Tricarichi v. Cooperative Rabobank, U.A.

Decision Date02 May 2019
Docket NumberNo. 73175,73175
Parties Michael A. TRICARICHI, Appellant, v. COOPERATIVE RABOBANK, U.A.; Utrecht-America Finance Co. ; and Seyfarth Shaw LLP, Respondents.
CourtNevada Supreme Court

440 P.3d 645

Michael A. TRICARICHI, Appellant,
COOPERATIVE RABOBANK, U.A.; Utrecht-America Finance Co. ; and Seyfarth Shaw LLP, Respondents.

No. 73175

Supreme Court of Nevada.

FILED MAY 02, 2019

Hutchison & Steffen, LLC, and Michael K. Wall, Mark A. Hutchison, and Todd W. Prall, Las Vegas; Sperling & Slater and Thomas D. Brooks and Scott F. Hessell, Chicago, Illinois, for Appellant.

Lewis Roca Rothgerber Christie LLP and Dan R. Waite, Las Vegas; Hughes Hubbard & Reed LLP and Chris Paparella, New York, New York, for Respondents Cooperative Rabobank, U.A., and Utrecht-America Finance Co.

Morris Law Group and Steve L. Morris, Akke Levin, and Ryan M. Lower, Las Vegas, for Respondent Seyfarth Shaw LLP.



By the Court, SILVER, J.:

In this appeal, we address specific personal jurisdiction and whether to adopt the conspiracy-based theory of personal jurisdiction. In the underlying case, Michael Tricarichi sued respondents for luring him into an intermediary or "Midco" tax shelter scheme that left him liable as a transferee for a $ 21.2 million federal tax deficiency and penalty. The district court dismissed Tricarichi’s fraud, conspiracy, and racketeering claims for lack of personal jurisdiction over respondents, and concluded that Walden v. Fiore , 571 U.S. 277, 134 S.Ct. 1115, 188 L.Ed.2d 12 (2014), overruled Davis v. Eighth Judicial District Court , 97 Nev. 332, 629 P.2d 1209 (1981), to the extent Davis supported a conspiracy-based theory of personal jurisdiction.

First, as to specific personal jurisdiction, we conclude that neither sufficient minimum contacts nor conspiratorial acts targeted at Tricarichi support jurisdiction in Nevada. Tricarichi did not identify a link between the acts or conduct underlying his tort claims and Nevada, and because Tricarichi’s injury does not connect respondents’ actions to Nevada in a jurisdictionally significant way, the district court correctly determined that respondents lacked minimal contacts with Nevada to satisfy due process and support personal jurisdiction. Second, we clarify that Walden did not overrule Davis and that Nevada’s long-arm statute encompasses a conspiracy-based theory of personal jurisdiction, which we adopt herein as a basis on which specific jurisdiction may lie. However, we conclude Tricarichi fails to establish personal jurisdiction under that theory because the complaint does not allege conspiratorial acts sufficient to establish the requisite minimum contacts with Nevada. We therefore affirm the district court’s orders.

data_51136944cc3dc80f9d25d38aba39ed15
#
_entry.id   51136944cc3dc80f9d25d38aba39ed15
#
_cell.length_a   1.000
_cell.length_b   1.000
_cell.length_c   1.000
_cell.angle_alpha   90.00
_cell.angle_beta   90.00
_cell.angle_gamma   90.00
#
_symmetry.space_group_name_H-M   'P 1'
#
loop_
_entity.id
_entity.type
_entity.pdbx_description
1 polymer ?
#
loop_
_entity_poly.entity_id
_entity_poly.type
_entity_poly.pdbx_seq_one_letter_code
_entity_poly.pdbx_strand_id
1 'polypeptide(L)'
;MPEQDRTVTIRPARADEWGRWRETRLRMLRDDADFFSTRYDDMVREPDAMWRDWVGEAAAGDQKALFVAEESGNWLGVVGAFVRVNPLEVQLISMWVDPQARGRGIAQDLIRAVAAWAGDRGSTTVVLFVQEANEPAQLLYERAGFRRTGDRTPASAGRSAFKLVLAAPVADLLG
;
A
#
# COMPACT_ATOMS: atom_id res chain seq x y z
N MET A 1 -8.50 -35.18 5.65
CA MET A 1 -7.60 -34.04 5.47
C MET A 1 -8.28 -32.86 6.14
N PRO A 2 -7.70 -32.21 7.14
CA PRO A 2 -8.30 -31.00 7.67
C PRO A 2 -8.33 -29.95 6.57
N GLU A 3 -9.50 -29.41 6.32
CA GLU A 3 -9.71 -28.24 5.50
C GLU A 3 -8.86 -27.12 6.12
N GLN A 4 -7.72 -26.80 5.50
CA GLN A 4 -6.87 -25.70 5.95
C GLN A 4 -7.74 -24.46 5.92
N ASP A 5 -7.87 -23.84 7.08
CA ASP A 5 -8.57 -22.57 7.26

Appellant Michael Tricarichi was the president and sole shareholder of Westside Cellular, Inc., an Ohio C corporation. Relevant here, when Westside dissolved, it realized roughly $ 40 million from a settlement agreement in a civil lawsuit. Under the C corporate tax structure, Westside’s proceeds were taxable both to Westside at the corporate level and, after distribution, to Tricarichi at the shareholder level.

Fortrend International, LLC, a now defunct San Francisco-based "Midco" promoter, proposed Tricarichi engage in an intermediary transaction tax shelter known as a

440 P.3d 648

"Midco transaction" in order to avoid double taxation. Midco transactions are structured to provide the seller with the benefits of a stock sale and the buyer with the benefits of the asset purchase while avoiding the gain tax liability by claiming certain tax attributes—such as losses—that would allow the party to absorb the liability were the tax attributes legitimate. Salus Mundi Found., v . C.I.R., 776 F.3d 1010, 1013 (9th Cir. 2014). In 2001, the IRS determined that Midco transactions were improper tax avoidance schemes, for which fictional losses would be disallowed and corporate tax liability assessed. See Tricarichi v. C.I.R., 110 T.C.M. (CCH) 370 (T.C. 2015). Thus, if the IRS determines that the attributes of the Midco are artificial, the tax liability created by the built-in gain on the sold assets remains due. Salus Mundi Found., 776 F.3d at 1013.

Fortrend began negotiating with Tricarichi around March 2003 for the purchase of Tricarichi’s Westside stock. At that time, Tricarichi resided in Ohio, but moved to Nevada in May 2003. In July 2003, Fortrend’s affiliate intermediary, Nob Hill, Inc., sent Tricarichi a letter of intent to purchase his Westside stock. In August 2003, Fortrend contacted respondent Cooperatieve Rabobank, U.A., to request a short-term loan to Nob Hill to finance the Westside stock purchase. Westside would then repay the loan once the stock purchased closed. Rabobank, which is organized under Dutch law and has its principle place of business in the Netherlands, also has principal branches in Utrecht, Netherlands, and New York, New York. To facilitate the funds transfer, Westside opened an escrow account with Rabobank. The account documents list Tricarichi’s Nevada address.1